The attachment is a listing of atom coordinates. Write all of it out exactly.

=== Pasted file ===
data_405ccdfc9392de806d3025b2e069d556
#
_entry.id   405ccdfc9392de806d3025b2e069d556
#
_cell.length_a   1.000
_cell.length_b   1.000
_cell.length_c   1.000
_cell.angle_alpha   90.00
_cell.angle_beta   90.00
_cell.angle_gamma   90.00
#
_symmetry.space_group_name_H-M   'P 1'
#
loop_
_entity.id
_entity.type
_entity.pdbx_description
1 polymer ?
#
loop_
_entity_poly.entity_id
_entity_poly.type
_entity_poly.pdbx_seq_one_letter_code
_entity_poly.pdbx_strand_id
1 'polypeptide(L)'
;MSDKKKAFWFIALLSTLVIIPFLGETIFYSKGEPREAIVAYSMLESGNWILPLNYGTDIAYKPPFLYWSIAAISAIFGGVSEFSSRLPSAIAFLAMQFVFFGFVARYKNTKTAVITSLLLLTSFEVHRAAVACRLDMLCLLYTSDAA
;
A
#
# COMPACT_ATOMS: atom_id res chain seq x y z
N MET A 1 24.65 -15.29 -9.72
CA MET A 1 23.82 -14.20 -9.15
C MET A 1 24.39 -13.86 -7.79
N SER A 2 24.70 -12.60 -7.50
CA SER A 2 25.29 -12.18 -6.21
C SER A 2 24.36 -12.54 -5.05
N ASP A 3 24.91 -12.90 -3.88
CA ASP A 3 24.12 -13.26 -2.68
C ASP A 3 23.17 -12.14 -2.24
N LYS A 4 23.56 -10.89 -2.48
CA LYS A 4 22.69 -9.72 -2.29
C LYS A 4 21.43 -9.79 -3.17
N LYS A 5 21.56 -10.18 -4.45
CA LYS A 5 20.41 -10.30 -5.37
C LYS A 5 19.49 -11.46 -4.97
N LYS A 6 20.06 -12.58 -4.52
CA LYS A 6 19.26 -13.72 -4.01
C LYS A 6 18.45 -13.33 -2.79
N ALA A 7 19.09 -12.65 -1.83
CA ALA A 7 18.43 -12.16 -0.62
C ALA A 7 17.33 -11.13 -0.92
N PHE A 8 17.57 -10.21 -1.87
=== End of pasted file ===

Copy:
data_405ccdfc9392de806d3025b2e069d556
#
_entry.id   405ccdfc9392de806d3025b2e069d556
#
_cell.length_a   1.000
_cell.length_b   1.000
_cell.length_c   1.000
_cell.angle_alpha   90.00
_cell.angle_beta   90.00
_cell.angle_gamma   90.00
#
_symmetry.space_group_name_H-M   'P 1'
#
loop_
_entity.id
_entity.type
_entity.pdbx_description
1 polymer ?
#
loop_
_entity_poly.entity_id
_entity_poly.type
_entity_poly.pdbx_seq_one_letter_code
_entity_poly.pdbx_strand_id
1 'polypeptide(L)'
;MSDKKKAFWFIALLSTLVIIPFLGETIFYSKGEPREAIVAYSMLESGNWILPLNYGTDIAYKPPFLYWSIAAISAIFGGVSEFSSRLPSAIAFLAMQFVFFGFVARYKNTKTAVITSLLLLTSFEVHRAAVACRLDMLCLLYTSDAA
;
A
#
# COMPACT_ATOMS: atom_id res chain seq x y z
N MET A 1 24.65 -15.29 -9.72
CA MET A 1 23.82 -14.20 -9.15
C MET A 1 24.39 -13.86 -7.79
N SER A 2 24.70 -12.60 -7.50
CA SER A 2 25.29 -12.18 -6.21
C SER A 2 24.36 -12.54 -5.05
N ASP A 3 24.91 -12.90 -3.88
CA ASP A 3 24.12 -13.26 -2.68
C ASP A 3 23.17 -12.14 -2.24
N LYS A 4 23.56 -10.89 -2.48
CA LYS A 4 22.69 -9.72 -2.29
C LYS A 4 21.43 -9.79 -3.17
N LYS A 5 21.56 -10.18 -4.45
CA LYS A 5 20.41 -10.30 -5.37
C LYS A 5 19.49 -11.46 -4.97
N LYS A 6 20.06 -12.58 -4.52
CA LYS A 6 19.26 -13.72 -4.01
C LYS A 6 18.45 -13.33 -2.79
N ALA A 7 19.09 -12.65 -1.83
CA ALA A 7 18.43 -12.16 -0.62
C ALA A 7 17.33 -11.13 -0.92
N PHE A 8 17.57 -10.21 -1.87